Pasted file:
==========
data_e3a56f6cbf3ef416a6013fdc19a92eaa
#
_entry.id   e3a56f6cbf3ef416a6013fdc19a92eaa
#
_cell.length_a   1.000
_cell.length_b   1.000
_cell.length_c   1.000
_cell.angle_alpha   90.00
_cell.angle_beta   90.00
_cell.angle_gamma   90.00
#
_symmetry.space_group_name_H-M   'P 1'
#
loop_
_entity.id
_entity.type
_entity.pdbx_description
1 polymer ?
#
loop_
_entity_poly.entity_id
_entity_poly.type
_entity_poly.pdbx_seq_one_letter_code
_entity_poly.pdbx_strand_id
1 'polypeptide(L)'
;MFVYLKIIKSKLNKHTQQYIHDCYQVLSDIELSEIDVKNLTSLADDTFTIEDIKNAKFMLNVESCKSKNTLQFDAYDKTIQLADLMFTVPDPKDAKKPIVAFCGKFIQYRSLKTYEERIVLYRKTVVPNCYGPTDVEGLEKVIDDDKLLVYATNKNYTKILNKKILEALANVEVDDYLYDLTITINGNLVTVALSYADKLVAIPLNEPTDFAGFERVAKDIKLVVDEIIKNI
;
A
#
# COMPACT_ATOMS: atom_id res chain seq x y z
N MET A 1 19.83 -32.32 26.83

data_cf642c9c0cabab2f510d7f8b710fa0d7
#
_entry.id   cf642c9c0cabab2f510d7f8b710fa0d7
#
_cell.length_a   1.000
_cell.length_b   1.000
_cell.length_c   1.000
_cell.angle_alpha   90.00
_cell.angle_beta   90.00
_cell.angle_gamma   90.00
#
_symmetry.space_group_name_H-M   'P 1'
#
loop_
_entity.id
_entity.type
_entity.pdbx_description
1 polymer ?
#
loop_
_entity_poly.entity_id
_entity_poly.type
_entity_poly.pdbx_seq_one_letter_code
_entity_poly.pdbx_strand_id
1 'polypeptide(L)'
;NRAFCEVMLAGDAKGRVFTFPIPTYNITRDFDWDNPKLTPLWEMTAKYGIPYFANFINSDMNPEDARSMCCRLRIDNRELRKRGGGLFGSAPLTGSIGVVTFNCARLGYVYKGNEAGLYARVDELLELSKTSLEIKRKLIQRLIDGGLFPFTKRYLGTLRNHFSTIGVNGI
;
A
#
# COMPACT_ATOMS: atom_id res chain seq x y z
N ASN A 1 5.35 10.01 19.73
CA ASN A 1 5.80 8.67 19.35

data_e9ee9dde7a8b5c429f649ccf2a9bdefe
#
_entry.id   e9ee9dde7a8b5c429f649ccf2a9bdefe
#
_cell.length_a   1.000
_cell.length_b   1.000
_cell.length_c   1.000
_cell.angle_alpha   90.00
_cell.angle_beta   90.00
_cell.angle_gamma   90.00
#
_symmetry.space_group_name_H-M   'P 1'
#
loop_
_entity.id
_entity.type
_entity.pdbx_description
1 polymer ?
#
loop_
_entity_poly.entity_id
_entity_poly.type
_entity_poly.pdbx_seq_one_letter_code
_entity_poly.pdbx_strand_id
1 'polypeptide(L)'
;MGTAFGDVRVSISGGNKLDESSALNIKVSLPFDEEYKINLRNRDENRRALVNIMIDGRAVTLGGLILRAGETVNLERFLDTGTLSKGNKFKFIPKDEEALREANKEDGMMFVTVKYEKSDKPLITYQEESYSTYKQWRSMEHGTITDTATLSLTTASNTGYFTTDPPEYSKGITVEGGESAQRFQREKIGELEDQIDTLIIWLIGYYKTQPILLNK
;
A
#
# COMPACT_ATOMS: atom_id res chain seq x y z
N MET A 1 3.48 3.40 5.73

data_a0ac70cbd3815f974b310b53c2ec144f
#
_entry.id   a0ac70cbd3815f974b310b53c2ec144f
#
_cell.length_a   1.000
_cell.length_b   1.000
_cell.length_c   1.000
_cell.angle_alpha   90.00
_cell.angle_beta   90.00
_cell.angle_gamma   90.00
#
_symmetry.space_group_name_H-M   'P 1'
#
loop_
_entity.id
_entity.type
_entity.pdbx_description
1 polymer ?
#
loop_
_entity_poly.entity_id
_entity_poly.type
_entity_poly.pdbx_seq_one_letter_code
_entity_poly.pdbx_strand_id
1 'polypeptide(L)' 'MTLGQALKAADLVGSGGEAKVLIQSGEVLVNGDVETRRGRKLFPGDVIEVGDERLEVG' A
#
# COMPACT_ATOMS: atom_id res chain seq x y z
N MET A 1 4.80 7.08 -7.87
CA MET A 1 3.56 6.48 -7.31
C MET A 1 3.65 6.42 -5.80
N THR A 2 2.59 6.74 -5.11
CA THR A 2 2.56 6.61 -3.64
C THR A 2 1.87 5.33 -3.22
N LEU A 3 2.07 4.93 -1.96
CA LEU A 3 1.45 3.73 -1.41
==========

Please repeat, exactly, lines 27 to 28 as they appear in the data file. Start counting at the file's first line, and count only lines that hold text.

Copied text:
;
A